“AMWIK can provide a mechanism where such cases can be handled by a legal officer and offer the services online for women who would not want to be identified,” she said. It was noted that women are lone rangers in media houses and lack solidarity when addressing such issues. The participants were advised to be their sister’s keeper by assisting there female colleagues in addressing some of these issues. There is also a need to join journalists associations like AMWIK which has members who they can use to report such issues.
In discussing laws and policies for the protection of women journalists in Kenya, Yvonne Wamari from National Center for Human Resources Development (NCHRD) noted that where gender stereotypes were propagated in and through the media, they reinforced inequalities in gender power relations and provided justification for the perpetuation of discriminatory practices based on gender.
She called on the female journalists to identify themselves as Human Rights Defenders (HRD) to access protection mechanisms easily which they may not otherwise be able to access. “It is important that journalists find out how they can be able to define themselves as individual community within the broader HRD community.
This means reflecting on the particularity of risks and threats that their work poses, and hence on their specific security and protection needs, so that organizations working with and for the HRDs can adapt their programs accordingly.” She said. The participants were tasked to familiarize yourself on protection and limitation of media freedom and security provided for under international, regional and national legislation; encourage your media house to sign on the charter on safety of journalists;
Safety Tips for Women journalists
Source; Sherry Ricchiardi, international journalist and media development specialist based in Washington D.C
- Dress professionally; conduct yourself with confidence and pride in your role as a journalist
- Ensure you have a survival kit when reporting on risky assignments e.g. paper sprays, condoms, pen knife.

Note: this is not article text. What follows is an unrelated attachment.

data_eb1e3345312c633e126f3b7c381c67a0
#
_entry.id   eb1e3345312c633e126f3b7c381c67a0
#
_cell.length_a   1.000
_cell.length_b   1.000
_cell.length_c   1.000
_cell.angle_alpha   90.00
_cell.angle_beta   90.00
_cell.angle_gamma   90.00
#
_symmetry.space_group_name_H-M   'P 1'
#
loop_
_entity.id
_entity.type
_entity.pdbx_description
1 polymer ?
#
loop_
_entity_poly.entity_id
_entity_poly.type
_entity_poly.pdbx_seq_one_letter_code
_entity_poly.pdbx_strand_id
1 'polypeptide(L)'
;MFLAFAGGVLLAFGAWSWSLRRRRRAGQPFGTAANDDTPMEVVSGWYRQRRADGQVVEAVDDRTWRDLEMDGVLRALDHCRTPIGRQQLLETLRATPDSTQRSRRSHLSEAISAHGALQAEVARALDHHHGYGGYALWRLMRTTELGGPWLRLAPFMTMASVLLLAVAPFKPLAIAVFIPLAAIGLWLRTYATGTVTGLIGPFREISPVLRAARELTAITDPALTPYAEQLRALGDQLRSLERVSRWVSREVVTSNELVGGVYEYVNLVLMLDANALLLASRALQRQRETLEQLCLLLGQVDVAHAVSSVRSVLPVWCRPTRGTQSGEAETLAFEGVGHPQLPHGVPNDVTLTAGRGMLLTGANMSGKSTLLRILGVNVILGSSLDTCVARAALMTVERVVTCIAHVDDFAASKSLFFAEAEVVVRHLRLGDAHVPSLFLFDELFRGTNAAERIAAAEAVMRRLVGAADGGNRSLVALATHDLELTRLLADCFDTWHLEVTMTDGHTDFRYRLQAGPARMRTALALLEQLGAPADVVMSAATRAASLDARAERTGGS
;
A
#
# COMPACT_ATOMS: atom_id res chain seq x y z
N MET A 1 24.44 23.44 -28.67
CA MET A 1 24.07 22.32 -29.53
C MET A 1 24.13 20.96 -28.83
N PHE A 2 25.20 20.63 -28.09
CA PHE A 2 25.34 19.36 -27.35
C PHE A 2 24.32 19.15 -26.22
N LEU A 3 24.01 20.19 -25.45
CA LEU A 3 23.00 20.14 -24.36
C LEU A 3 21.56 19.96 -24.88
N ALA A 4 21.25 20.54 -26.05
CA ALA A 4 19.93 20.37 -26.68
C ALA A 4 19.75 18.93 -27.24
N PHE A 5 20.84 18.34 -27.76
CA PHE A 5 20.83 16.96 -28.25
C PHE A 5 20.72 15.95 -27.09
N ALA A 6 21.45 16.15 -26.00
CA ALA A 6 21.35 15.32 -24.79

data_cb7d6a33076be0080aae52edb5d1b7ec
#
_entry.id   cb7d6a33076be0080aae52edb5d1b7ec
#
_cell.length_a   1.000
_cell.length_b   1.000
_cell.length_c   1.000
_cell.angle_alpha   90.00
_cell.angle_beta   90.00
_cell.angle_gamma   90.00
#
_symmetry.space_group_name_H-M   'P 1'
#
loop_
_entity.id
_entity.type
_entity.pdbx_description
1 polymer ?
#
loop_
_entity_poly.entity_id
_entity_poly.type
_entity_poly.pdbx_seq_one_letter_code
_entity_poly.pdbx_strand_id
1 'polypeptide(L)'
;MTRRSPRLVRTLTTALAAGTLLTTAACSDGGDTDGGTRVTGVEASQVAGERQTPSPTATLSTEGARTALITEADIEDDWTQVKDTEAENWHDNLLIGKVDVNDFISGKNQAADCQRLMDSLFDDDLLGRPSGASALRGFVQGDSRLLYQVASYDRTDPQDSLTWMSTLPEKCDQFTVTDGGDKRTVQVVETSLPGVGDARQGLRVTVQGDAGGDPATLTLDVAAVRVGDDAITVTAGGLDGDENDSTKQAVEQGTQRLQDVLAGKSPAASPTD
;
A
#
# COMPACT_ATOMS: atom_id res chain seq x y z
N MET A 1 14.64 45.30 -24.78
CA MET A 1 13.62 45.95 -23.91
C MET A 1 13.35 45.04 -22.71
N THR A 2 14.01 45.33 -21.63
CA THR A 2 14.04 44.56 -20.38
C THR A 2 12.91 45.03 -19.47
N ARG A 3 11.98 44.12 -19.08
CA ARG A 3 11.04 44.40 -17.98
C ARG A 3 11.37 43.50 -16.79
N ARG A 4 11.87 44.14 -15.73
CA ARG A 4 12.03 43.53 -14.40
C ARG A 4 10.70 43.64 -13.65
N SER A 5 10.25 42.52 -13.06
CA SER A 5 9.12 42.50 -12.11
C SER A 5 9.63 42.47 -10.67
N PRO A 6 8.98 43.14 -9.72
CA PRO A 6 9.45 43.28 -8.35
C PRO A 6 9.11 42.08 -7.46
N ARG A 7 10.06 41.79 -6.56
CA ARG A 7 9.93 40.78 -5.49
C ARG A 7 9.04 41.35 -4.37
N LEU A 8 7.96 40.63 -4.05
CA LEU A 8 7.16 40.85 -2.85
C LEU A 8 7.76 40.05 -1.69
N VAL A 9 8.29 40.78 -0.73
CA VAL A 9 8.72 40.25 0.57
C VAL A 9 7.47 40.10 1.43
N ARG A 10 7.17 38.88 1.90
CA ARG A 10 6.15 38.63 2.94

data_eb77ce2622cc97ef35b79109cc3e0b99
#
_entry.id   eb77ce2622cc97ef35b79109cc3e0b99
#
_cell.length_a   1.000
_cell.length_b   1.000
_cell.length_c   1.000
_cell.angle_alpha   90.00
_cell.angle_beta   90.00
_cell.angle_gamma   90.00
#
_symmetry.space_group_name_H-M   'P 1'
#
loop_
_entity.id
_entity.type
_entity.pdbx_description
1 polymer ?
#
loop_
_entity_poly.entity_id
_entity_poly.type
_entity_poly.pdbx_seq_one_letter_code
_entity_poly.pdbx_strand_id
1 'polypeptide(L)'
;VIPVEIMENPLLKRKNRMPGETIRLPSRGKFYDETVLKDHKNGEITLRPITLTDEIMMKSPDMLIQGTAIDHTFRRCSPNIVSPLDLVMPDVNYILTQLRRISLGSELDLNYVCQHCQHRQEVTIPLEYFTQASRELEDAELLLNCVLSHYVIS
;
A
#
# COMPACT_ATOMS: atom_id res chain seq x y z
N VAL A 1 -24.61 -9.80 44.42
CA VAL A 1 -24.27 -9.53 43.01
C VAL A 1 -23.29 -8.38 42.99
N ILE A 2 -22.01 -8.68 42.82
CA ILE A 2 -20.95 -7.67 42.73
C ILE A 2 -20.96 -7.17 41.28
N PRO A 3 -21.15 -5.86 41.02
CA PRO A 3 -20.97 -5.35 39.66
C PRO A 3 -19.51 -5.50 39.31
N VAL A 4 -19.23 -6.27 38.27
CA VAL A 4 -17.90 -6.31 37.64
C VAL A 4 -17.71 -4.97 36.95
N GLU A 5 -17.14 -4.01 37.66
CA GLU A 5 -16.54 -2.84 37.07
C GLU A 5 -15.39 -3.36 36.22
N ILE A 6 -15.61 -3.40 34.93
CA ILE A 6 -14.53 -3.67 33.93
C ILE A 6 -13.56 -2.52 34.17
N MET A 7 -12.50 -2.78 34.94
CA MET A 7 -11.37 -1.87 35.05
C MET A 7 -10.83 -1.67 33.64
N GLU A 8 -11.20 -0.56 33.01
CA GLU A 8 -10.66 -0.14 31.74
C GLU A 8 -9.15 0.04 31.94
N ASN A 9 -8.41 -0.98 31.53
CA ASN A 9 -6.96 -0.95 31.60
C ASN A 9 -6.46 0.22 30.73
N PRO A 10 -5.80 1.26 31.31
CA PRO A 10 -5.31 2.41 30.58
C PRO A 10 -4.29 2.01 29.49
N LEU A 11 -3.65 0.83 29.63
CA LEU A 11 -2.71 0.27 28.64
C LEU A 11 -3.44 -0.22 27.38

- Make clear that suggestive comments, crude jokes and inappropriate touches are offensive to you. Ask the abuser, “Would you speak to your mother, sister or wife this way? Would you want someone treating them the way you are treating me?
- When on risky assignments, wear a ring that could double for a wedding band. Mention a boyfriend or husband even if one doesn’t exist at the time.
- Fend off offensive behavior by saying, “My husband (or father) would not like you talking (or treating) me this way.”
- In a calm but resolute manner remind the guilty party that you are a professional woman and that you demand the same respect that males in the newsroom receive.
- Keep a written record of what was said or done to you. Record time, date, place and your response. Add the names of any witnesses
- If the behavior hinders your work and well being, talk to someone you trust. Check out legal recourse and supportive networks through NGOs or women’s organizations.
- If you are being stalked or fear for your life, go to the authorities. Write down the names of the officers you talk with and request a copy of the report. Ask how quickly they will act. Take a witness to observe their attitude and behavior towards you.
- Encourage company management to create a system for reporting sexual harassment, including penalties for offenders